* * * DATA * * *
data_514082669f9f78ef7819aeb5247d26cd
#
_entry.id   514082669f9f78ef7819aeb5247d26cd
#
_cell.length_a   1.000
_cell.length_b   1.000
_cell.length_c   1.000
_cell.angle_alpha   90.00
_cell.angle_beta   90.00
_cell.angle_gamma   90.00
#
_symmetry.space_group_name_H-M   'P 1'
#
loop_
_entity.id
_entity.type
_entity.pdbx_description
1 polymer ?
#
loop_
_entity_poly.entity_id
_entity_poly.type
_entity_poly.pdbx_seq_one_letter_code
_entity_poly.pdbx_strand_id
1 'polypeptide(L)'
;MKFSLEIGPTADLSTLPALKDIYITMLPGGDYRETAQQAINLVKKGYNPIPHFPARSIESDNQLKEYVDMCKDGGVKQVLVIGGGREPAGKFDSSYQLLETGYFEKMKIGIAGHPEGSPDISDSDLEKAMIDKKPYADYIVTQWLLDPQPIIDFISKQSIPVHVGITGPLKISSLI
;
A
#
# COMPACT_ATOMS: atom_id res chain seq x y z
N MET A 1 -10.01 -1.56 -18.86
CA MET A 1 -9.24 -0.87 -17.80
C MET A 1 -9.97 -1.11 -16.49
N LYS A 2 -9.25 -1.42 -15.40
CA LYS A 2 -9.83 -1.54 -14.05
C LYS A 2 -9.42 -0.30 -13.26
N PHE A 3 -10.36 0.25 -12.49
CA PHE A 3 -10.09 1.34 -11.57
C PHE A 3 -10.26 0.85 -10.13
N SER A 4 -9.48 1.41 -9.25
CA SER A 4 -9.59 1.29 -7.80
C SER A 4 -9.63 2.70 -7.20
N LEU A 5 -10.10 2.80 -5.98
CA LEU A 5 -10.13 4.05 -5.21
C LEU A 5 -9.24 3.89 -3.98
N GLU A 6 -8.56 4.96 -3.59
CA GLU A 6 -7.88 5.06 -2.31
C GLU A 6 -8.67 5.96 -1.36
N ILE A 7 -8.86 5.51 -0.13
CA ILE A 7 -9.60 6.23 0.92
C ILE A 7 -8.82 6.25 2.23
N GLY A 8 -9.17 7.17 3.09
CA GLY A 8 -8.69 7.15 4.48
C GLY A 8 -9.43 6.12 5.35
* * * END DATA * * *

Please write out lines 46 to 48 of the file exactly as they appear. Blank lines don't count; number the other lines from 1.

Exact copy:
N GLU A 6 -8.56 4.96 -3.59
CA GLU A 6 -7.88 5.06 -2.31
C GLU A 6 -8.67 5.96 -1.36